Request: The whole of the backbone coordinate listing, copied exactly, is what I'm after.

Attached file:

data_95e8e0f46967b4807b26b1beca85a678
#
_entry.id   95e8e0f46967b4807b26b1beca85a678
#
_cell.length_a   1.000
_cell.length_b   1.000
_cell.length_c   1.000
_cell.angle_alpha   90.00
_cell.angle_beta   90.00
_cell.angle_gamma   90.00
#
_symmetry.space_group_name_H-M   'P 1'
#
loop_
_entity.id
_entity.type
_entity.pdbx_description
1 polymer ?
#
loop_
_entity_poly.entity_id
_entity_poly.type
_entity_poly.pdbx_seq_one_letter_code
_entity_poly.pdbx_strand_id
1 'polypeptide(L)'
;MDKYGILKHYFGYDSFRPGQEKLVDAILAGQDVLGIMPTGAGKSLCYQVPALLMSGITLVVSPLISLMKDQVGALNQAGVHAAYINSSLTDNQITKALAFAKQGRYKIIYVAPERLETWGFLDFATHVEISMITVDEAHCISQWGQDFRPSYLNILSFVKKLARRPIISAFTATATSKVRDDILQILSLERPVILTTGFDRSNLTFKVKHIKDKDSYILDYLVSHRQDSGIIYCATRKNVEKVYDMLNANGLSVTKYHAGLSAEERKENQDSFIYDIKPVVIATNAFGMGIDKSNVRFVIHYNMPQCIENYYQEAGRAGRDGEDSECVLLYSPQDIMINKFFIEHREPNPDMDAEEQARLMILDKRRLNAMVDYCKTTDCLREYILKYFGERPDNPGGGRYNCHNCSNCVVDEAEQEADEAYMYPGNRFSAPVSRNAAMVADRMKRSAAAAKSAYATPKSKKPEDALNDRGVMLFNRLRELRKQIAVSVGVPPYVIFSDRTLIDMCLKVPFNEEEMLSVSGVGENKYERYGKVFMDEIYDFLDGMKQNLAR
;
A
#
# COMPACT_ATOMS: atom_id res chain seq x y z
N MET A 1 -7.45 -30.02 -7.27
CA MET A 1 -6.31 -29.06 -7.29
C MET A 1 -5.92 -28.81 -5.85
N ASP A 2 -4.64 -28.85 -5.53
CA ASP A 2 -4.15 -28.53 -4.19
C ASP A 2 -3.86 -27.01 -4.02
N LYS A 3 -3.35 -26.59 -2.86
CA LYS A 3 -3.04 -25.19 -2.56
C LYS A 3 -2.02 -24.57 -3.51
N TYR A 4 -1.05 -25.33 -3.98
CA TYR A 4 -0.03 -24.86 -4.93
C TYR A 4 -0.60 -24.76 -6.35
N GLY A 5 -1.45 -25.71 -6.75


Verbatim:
data_95e8e0f46967b4807b26b1beca85a678
#
_entry.id   95e8e0f46967b4807b26b1beca85a678
#
_cell.length_a   1.000
_cell.length_b   1.000
_cell.length_c   1.000
_cell.angle_alpha   90.00
_cell.angle_beta   90.00
_cell.angle_gamma   90.00
#
_symmetry.space_group_name_H-M   'P 1'
#
loop_
_entity.id
_entity.type
_entity.pdbx_description
1 polymer ?
#
loop_
_entity_poly.entity_id
_entity_poly.type
_entity_poly.pdbx_seq_one_letter_code
_entity_poly.pdbx_strand_id
1 'polypeptide(L)'
;MDKYGILKHYFGYDSFRPGQEKLVDAILAGQDVLGIMPTGAGKSLCYQVPALLMSGITLVVSPLISLMKDQVGALNQAGVHAAYINSSLTDNQITKALAFAKQGRYKIIYVAPERLETWGFLDFATHVEISMITVDEAHCISQWGQDFRPSYLNILSFVKKLARRPIISAFTATATSKVRDDILQILSLERPVILTTGFDRSNLTFKVKHIKDKDSYILDYLVSHRQDSGIIYCATRKNVEKVYDMLNANGLSVTKYHAGLSAEERKENQDSFIYDIKPVVIATNAFGMGIDKSNVRFVIHYNMPQCIENYYQEAGRAGRDGEDSECVLLYSPQDIMINKFFIEHREPNPDMDAEEQARLMILDKRRLNAMVDYCKTTDCLREYILKYFGERPDNPGGGRYNCHNCSNCVVDEAEQEADEAYMYPGNRFSAPVSRNAAMVADRMKRSAAAAKSAYATPKSKKPEDALNDRGVMLFNRLRELRKQIAVSVGVPPYVIFSDRTLIDMCLKVPFNEEEMLSVSGVGENKYERYGKVFMDEIYDFLDGMKQNLAR
;
A
#
# COMPACT_ATOMS: atom_id res chain seq x y z
N MET A 1 -7.45 -30.02 -7.27
CA MET A 1 -6.31 -29.06 -7.29
C MET A 1 -5.92 -28.81 -5.85
N ASP A 2 -4.64 -28.85 -5.53
CA ASP A 2 -4.15 -28.53 -4.19
C ASP A 2 -3.86 -27.01 -4.02
N LYS A 3 -3.35 -26.59 -2.86
CA LYS A 3 -3.04 -25.19 -2.56
C LYS A 3 -2.02 -24.57 -3.51
N TYR A 4 -1.05 -25.33 -3.98
CA TYR A 4 -0.03 -24.86 -4.93
C TYR A 4 -0.60 -24.76 -6.35
N GLY A 5 -1.45 -25.71 -6.75